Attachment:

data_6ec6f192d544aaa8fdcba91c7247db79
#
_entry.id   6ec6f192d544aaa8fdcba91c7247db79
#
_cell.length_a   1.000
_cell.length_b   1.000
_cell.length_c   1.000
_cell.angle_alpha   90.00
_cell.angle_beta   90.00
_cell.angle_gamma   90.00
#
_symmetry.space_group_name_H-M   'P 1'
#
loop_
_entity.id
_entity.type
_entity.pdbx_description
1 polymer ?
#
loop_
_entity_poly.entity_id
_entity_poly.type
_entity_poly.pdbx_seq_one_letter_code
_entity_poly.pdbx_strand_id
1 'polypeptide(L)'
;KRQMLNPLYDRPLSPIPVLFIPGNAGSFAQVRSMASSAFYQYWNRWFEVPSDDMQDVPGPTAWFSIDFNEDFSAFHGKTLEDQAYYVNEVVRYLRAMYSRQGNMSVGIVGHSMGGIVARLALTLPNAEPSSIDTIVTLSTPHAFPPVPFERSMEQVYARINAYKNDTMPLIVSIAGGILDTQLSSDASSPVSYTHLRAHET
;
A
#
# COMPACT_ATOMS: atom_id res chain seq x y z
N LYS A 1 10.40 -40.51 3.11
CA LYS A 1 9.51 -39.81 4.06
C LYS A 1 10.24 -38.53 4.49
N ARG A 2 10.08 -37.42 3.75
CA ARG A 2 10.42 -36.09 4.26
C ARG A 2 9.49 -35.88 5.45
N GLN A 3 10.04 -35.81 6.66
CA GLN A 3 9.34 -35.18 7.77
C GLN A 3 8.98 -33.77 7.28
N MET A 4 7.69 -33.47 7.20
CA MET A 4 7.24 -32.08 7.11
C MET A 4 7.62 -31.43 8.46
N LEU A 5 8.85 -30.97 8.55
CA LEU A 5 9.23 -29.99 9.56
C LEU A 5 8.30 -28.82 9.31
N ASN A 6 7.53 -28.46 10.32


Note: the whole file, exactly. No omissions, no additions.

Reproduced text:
data_6ec6f192d544aaa8fdcba91c7247db79
#
_entry.id   6ec6f192d544aaa8fdcba91c7247db79
#
_cell.length_a   1.000
_cell.length_b   1.000
_cell.length_c   1.000
_cell.angle_alpha   90.00
_cell.angle_beta   90.00
_cell.angle_gamma   90.00
#
_symmetry.space_group_name_H-M   'P 1'
#
loop_
_entity.id
_entity.type
_entity.pdbx_description
1 polymer ?
#
loop_
_entity_poly.entity_id
_entity_poly.type
_entity_poly.pdbx_seq_one_letter_code
_entity_poly.pdbx_strand_id
1 'polypeptide(L)'
;KRQMLNPLYDRPLSPIPVLFIPGNAGSFAQVRSMASSAFYQYWNRWFEVPSDDMQDVPGPTAWFSIDFNEDFSAFHGKTLEDQAYYVNEVVRYLRAMYSRQGNMSVGIVGHSMGGIVARLALTLPNAEPSSIDTIVTLSTPHAFPPVPFERSMEQVYARINAYKNDTMPLIVSIAGGILDTQLSSDASSPVSYTHLRAHET
;
A
#
# COMPACT_ATOMS: atom_id res chain seq x y z
N LYS A 1 10.40 -40.51 3.11
CA LYS A 1 9.51 -39.81 4.06
C LYS A 1 10.24 -38.53 4.49
N ARG A 2 10.08 -37.42 3.75
CA ARG A 2 10.42 -36.09 4.26
C ARG A 2 9.49 -35.88 5.45
N GLN A 3 10.04 -35.81 6.66
CA GLN A 3 9.34 -35.18 7.77
C GLN A 3 8.98 -33.77 7.28
N MET A 4 7.69 -33.47 7.20
CA MET A 4 7.24 -32.08 7.11
C MET A 4 7.62 -31.43 8.46
N LEU A 5 8.85 -30.97 8.55
CA LEU A 5 9.23 -29.99 9.56
C LEU A 5 8.30 -28.82 9.31
N ASN A 6 7.53 -28.46 10.32